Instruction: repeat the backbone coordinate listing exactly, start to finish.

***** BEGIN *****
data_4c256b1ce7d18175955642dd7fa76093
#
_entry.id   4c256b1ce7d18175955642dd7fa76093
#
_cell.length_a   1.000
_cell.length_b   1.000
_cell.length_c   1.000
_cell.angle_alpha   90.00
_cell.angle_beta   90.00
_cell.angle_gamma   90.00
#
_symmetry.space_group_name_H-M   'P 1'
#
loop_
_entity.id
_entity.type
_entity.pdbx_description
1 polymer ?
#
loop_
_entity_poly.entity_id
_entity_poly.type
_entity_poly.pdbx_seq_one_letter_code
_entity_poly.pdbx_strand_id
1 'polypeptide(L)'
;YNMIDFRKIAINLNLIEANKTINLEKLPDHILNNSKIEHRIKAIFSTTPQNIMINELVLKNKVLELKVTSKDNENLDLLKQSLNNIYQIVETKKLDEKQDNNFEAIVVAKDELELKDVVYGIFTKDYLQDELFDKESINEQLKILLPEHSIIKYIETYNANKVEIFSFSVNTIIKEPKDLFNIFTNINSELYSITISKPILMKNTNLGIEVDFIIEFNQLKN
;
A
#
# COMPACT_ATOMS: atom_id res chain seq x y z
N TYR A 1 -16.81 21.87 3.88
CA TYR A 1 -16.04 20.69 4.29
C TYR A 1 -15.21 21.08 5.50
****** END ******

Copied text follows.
data_4c256b1ce7d18175955642dd7fa76093
#
_entry.id   4c256b1ce7d18175955642dd7fa76093
#
_cell.length_a   1.000
_cell.length_b   1.000
_cell.length_c   1.000
_cell.angle_alpha   90.00
_cell.angle_beta   90.00
_cell.angle_gamma   90.00
#
_symmetry.space_group_name_H-M   'P 1'
#
loop_
_entity.id
_entity.type
_entity.pdbx_description
1 polymer ?
#
loop_
_entity_poly.entity_id
_entity_poly.type
_entity_poly.pdbx_seq_one_letter_code
_entity_poly.pdbx_strand_id
1 'polypeptide(L)'
;YNMIDFRKIAINLNLIEANKTINLEKLPDHILNNSKIEHRIKAIFSTTPQNIMINELVLKNKVLELKVTSKDNENLDLLKQSLNNIYQIVETKKLDEKQDNNFEAIVVAKDELELKDVVYGIFTKDYLQDELFDKESINEQLKILLPEHSIIKYIETYNANKVEIFSFSVNTIIKEPKDLFNIFTNINSELYSITISKPILMKNTNLGIEVDFIIEFNQLKN
;
A
#
# COMPACT_ATOMS: atom_id res chain seq x y z
N TYR A 1 -16.81 21.87 3.88
CA TYR A 1 -16.04 20.69 4.29
C TYR A 1 -15.21 21.08 5.50